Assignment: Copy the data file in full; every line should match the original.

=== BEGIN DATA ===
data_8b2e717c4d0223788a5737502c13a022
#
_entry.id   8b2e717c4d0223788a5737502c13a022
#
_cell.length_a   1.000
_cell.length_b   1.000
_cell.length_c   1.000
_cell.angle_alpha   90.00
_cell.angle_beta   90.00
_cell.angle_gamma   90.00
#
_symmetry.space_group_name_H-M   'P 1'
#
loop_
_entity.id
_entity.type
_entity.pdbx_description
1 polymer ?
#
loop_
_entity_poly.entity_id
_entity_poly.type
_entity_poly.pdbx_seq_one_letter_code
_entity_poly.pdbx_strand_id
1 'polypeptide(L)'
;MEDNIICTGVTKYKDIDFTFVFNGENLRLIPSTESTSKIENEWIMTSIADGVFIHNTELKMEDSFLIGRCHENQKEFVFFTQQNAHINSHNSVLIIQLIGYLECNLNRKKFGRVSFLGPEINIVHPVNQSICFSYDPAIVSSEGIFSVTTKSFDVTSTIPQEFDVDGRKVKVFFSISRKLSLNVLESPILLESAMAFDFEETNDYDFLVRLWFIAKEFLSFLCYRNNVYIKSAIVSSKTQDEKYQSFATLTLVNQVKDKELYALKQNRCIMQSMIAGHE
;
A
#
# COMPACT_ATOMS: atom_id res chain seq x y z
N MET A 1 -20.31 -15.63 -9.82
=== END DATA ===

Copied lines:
data_8b2e717c4d0223788a5737502c13a022
#
_entry.id   8b2e717c4d0223788a5737502c13a022
#
_cell.length_a   1.000
_cell.length_b   1.000
_cell.length_c   1.000
_cell.angle_alpha   90.00
_cell.angle_beta   90.00
_cell.angle_gamma   90.00
#
_symmetry.space_group_name_H-M   'P 1'
#
loop_
_entity.id
_entity.type
_entity.pdbx_description
1 polymer ?
#
loop_
_entity_poly.entity_id
_entity_poly.type
_entity_poly.pdbx_seq_one_letter_code
_entity_poly.pdbx_strand_id
1 'polypeptide(L)'
;MEDNIICTGVTKYKDIDFTFVFNGENLRLIPSTESTSKIENEWIMTSIADGVFIHNTELKMEDSFLIGRCHENQKEFVFFTQQNAHINSHNSVLIIQLIGYLECNLNRKKFGRVSFLGPEINIVHPVNQSICFSYDPAIVSSEGIFSVTTKSFDVTSTIPQEFDVDGRKVKVFFSISRKLSLNVLESPILLESAMAFDFEETNDYDFLVRLWFIAKEFLSFLCYRNNVYIKSAIVSSKTQDEKYQSFATLTLVNQVKDKELYALKQNRCIMQSMIAGHE
;
A
#
# COMPACT_ATOMS: atom_id res chain seq x y z
N MET A 1 -20.31 -15.63 -9.82